Society

U.S. District Judge Fred Biery Rules In Bikini Tops v. Pasties Case

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In a very colorfully worded opinion that was released on Monday, a San Antonio judge ruled against a request by local strip clubs to stop the city from enforcing a new ordinance requiring entertainers to use bikini tops instead of pasties. Titled “The Case of The Itsy Bitsy Teeny Weeny Bikini Top versus the (More) Itsy Bitsy Teeny Weeny Pastie," Chief U.S. District Judge Fred Biery’s opinion is an entertaining read.

“The court infers plaintiffs fear enforcement of the ordinance would strip them of their profits, affecting their bottom line,” the opinion states. “Conversely, the city asserts these businesses contribute to reduced property values, violent crime, increased drug sales, prostitution and other sex crimes and therefore need to be girdled more tightly. Plaintiffs, and by extension their customers, seek an erection of a constitutional wall separating themselves from the regulatory power of city government.”

The judge also wrote: "To bare or not to bare, that is the question." In the opinion, he encourages both parties in the case to "navigate the peaks and valleys of litigation, perhaps to reach a happy ending."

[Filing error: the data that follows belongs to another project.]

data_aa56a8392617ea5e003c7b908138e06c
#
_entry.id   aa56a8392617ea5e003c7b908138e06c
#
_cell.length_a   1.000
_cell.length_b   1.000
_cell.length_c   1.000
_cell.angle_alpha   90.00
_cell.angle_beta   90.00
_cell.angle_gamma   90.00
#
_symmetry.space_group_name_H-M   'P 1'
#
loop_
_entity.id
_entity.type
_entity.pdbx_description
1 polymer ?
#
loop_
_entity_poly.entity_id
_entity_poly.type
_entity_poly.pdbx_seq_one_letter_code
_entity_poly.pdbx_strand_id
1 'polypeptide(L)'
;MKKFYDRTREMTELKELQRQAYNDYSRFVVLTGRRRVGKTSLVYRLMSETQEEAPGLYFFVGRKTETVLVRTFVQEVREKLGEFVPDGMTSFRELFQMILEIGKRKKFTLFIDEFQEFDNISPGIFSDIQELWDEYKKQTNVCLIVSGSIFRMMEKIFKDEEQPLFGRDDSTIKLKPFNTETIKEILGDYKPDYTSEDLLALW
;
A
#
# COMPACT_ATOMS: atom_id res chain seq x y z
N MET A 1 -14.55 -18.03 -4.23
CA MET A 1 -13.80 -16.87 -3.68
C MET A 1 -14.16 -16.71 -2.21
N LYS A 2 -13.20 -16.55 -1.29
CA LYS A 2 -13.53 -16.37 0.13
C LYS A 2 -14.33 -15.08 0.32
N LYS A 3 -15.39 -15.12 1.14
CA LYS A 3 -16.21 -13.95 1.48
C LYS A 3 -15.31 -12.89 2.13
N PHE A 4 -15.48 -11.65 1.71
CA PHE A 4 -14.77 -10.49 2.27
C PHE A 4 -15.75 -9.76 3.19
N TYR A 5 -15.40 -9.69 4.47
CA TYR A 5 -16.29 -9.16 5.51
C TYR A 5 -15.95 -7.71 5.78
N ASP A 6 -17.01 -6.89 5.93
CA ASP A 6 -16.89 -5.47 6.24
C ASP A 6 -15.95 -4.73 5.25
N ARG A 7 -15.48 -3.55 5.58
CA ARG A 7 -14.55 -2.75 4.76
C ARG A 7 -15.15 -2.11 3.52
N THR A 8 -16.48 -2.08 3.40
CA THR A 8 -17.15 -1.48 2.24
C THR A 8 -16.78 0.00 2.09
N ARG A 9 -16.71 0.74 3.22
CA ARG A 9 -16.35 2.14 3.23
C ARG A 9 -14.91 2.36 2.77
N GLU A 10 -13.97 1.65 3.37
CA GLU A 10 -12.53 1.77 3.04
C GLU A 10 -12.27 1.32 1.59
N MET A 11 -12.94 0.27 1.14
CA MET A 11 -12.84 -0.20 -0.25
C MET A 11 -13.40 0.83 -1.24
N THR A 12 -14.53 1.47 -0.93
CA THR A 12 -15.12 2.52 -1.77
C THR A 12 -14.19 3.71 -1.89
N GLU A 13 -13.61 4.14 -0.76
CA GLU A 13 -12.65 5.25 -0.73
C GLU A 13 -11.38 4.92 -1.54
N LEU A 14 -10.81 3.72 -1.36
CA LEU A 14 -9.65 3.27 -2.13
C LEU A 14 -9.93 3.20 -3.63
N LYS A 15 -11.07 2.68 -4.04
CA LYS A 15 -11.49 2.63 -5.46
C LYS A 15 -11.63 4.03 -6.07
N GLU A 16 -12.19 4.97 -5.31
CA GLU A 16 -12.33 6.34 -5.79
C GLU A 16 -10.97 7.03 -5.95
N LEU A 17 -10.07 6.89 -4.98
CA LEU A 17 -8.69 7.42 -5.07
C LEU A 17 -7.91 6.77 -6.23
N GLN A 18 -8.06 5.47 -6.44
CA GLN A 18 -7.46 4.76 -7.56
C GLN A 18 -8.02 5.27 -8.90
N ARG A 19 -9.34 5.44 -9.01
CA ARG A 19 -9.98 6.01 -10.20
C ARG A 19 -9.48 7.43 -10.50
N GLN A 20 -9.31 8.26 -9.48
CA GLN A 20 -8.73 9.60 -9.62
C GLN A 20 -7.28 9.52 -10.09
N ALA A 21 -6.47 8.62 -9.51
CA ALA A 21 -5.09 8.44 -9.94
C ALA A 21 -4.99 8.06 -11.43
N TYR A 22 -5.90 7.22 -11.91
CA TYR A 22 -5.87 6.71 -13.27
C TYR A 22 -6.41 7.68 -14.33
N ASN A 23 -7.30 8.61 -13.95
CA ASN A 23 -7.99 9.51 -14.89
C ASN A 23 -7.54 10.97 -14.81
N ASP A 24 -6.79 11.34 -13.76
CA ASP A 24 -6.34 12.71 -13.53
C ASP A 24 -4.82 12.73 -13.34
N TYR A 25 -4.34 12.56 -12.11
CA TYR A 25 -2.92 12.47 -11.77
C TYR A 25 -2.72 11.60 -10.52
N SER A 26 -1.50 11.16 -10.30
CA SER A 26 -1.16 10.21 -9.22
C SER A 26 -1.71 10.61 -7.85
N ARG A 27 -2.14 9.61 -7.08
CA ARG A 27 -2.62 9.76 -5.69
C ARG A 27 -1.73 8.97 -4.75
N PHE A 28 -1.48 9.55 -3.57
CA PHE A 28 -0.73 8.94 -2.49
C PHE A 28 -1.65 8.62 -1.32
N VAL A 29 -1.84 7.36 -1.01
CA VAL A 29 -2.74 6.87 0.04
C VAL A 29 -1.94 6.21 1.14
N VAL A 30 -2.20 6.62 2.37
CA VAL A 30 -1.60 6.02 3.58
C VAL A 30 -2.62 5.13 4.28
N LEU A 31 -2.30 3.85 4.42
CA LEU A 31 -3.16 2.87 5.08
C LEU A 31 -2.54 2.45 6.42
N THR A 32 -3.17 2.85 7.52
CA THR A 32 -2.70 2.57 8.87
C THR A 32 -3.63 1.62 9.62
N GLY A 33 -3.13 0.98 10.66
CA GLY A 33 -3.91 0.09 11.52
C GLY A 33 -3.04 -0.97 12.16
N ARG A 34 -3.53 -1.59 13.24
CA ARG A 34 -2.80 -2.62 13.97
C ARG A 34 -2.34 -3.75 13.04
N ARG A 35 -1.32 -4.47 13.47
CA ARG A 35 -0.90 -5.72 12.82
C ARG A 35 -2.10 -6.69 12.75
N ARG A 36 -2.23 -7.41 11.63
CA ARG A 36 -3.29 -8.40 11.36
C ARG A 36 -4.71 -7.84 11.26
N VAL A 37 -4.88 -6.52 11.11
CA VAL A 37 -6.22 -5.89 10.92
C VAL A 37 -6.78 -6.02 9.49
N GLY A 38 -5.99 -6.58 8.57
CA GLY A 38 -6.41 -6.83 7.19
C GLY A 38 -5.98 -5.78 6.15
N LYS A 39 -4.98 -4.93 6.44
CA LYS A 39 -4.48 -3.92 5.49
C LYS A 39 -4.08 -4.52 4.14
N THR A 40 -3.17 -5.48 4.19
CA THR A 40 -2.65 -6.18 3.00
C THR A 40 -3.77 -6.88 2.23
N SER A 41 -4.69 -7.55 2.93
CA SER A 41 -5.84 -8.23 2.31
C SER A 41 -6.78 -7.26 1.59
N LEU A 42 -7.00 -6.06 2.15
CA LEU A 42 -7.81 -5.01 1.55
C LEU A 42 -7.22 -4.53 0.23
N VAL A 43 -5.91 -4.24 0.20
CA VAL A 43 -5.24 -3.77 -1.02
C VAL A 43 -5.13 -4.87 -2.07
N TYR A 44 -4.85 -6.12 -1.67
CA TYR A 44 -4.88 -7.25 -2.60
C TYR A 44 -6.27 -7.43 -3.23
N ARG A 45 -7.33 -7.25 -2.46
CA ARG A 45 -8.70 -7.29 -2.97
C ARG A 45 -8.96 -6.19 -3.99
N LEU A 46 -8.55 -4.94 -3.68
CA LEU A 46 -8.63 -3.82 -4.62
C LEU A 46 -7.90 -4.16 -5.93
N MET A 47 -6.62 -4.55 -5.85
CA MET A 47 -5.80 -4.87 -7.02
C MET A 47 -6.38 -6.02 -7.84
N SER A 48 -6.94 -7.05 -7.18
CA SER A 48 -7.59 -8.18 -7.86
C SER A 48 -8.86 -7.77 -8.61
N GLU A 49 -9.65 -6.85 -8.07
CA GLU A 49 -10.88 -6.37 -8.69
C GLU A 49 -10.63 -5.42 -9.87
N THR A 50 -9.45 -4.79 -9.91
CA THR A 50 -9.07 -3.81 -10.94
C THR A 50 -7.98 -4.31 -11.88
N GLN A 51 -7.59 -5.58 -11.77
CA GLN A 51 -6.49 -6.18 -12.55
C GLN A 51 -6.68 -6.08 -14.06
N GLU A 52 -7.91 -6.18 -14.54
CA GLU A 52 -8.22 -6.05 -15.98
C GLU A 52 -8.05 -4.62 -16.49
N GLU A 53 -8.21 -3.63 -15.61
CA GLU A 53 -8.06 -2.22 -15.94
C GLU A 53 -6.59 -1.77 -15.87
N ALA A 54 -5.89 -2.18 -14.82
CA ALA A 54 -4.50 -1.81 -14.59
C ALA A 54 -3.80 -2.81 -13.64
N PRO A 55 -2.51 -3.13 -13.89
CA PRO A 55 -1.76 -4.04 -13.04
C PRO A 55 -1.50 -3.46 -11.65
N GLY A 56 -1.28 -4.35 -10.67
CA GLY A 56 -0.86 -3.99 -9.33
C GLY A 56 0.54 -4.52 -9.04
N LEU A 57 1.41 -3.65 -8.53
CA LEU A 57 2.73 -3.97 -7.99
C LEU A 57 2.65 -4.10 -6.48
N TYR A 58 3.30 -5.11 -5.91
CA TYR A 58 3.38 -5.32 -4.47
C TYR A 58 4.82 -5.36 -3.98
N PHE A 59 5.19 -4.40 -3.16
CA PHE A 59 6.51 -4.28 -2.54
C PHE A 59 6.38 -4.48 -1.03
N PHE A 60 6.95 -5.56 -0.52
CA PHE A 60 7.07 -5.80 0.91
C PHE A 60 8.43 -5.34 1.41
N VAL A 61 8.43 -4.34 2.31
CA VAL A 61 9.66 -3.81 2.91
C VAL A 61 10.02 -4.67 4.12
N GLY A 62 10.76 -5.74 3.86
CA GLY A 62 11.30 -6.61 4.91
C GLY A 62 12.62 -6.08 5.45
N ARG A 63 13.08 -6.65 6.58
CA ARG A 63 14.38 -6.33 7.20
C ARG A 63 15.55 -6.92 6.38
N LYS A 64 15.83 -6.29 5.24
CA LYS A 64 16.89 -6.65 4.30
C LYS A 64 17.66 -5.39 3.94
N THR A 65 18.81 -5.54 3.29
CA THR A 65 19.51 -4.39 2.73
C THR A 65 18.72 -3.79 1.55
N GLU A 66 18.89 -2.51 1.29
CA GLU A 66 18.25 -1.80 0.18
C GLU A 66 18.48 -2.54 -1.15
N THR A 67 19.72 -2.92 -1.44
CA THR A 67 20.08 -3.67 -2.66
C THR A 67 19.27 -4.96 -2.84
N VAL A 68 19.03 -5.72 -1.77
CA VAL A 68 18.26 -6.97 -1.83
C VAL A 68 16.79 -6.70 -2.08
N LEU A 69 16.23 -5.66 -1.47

Although the judge’s attempt to be clever may be amusing to some, others are not impressed, My San Antonio reported. 

“I think Judge Biery's decision is correct as a legal matter, but his opinion fails if he was attempting to be witty or attempting to write 'tongue in cheek,' and his use of double-entendres largely fails as humor and appears almost intended to offend,” said St. Mary's University School of Law professor Michael Ariens. “His footnotes, which cite Shakespeare, the Bible and 'To Kill A Mockingbird,' seem less erudite than a matter of showing off.”

Steven Lubet, who teaches ethics at Northwestern School of Law in suburban Chicago, agreed. “There's nothing wrong with it in any formal sense,” said Lubet. “But it is seldom a good idea because the issues are very serious and the people involved often don't appreciate humor in decision-making.”

Sources: My San Antonio, Legal Times